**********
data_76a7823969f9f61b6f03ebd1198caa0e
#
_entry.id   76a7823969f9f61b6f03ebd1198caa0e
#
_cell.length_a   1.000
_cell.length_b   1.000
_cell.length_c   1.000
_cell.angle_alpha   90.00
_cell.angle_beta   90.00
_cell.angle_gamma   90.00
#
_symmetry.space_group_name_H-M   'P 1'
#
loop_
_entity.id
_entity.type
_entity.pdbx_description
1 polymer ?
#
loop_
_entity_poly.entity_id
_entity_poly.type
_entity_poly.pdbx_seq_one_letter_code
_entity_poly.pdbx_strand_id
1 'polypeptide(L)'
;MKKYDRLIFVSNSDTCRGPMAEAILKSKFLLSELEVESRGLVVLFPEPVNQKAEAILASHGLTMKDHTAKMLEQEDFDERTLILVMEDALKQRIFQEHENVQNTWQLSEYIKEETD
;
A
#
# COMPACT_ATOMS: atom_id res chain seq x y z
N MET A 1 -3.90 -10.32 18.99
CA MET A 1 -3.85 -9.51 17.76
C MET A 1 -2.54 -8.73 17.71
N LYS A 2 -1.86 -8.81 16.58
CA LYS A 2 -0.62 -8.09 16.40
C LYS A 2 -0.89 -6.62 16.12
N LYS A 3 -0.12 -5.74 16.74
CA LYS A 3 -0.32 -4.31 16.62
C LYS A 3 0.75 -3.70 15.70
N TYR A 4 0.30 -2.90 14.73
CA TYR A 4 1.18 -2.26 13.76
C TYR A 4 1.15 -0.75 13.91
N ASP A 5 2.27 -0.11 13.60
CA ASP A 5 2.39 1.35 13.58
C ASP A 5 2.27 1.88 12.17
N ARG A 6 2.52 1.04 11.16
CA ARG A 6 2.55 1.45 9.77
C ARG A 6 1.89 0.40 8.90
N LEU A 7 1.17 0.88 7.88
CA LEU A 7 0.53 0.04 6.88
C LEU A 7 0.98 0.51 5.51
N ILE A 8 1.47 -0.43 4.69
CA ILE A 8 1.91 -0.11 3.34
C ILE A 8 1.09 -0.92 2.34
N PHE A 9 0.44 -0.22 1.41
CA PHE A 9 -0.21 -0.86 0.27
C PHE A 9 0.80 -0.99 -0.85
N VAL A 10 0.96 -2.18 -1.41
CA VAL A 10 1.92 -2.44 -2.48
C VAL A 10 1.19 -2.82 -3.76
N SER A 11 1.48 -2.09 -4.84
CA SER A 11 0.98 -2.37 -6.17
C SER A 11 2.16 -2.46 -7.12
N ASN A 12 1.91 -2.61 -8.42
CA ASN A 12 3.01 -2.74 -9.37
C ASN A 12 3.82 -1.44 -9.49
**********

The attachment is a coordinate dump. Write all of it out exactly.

data_76a7823969f9f61b6f03ebd1198caa0e
#
_entry.id   76a7823969f9f61b6f03ebd1198caa0e
#
_cell.length_a   1.000
_cell.length_b   1.000
_cell.length_c   1.000
_cell.angle_alpha   90.00
_cell.angle_beta   90.00
_cell.angle_gamma   90.00
#
_symmetry.space_group_name_H-M   'P 1'
#
loop_
_entity.id
_entity.type
_entity.pdbx_description
1 polymer ?
#
loop_
_entity_poly.entity_id
_entity_poly.type
_entity_poly.pdbx_seq_one_letter_code
_entity_poly.pdbx_strand_id
1 'polypeptide(L)'
;MKKYDRLIFVSNSDTCRGPMAEAILKSKFLLSELEVESRGLVVLFPEPVNQKAEAILASHGLTMKDHTAKMLEQEDFDERTLILVMEDALKQRIFQEHENVQNTWQLSEYIKEETD
;
A
#
# COMPACT_ATOMS: atom_id res chain seq x y z
N MET A 1 -3.90 -10.32 18.99
CA MET A 1 -3.85 -9.51 17.76
C MET A 1 -2.54 -8.73 17.71
N LYS A 2 -1.86 -8.81 16.58
CA LYS A 2 -0.62 -8.09 16.40
C LYS A 2 -0.89 -6.62 16.12
N LYS A 3 -0.12 -5.74 16.74
CA LYS A 3 -0.32 -4.31 16.62
C LYS A 3 0.75 -3.70 15.70
N TYR A 4 0.30 -2.90 14.73
CA TYR A 4 1.18 -2.26 13.76
C TYR A 4 1.15 -0.75 13.91
N ASP A 5 2.27 -0.11 13.60
CA ASP A 5 2.39 1.35 13.58
C ASP A 5 2.27 1.88 12.17
N ARG A 6 2.52 1.04 11.16
CA ARG A 6 2.55 1.45 9.77
C ARG A 6 1.89 0.40 8.90
N LEU A 7 1.17 0.88 7.88
CA LEU A 7 0.53 0.04 6.88
C LEU A 7 0.98 0.51 5.51
N ILE A 8 1.47 -0.43 4.69
CA ILE A 8 1.91 -0.11 3.34
C ILE A 8 1.09 -0.92 2.34
N PHE A 9 0.44 -0.22 1.41
CA PHE A 9 -0.21 -0.86 0.27
C PHE A 9 0.80 -0.99 -0.85
N VAL A 10 0.96 -2.18 -1.41
CA VAL A 10 1.92 -2.44 -2.48
C VAL A 10 1.19 -2.82 -3.76
N SER A 11 1.48 -2.09 -4.84
CA SER A 11 0.98 -2.37 -6.17
C SER A 11 2.16 -2.46 -7.12
N ASN A 12 1.91 -2.61 -8.42
CA ASN A 12 3.01 -2.74 -9.37
C ASN A 12 3.82 -1.44 -9.49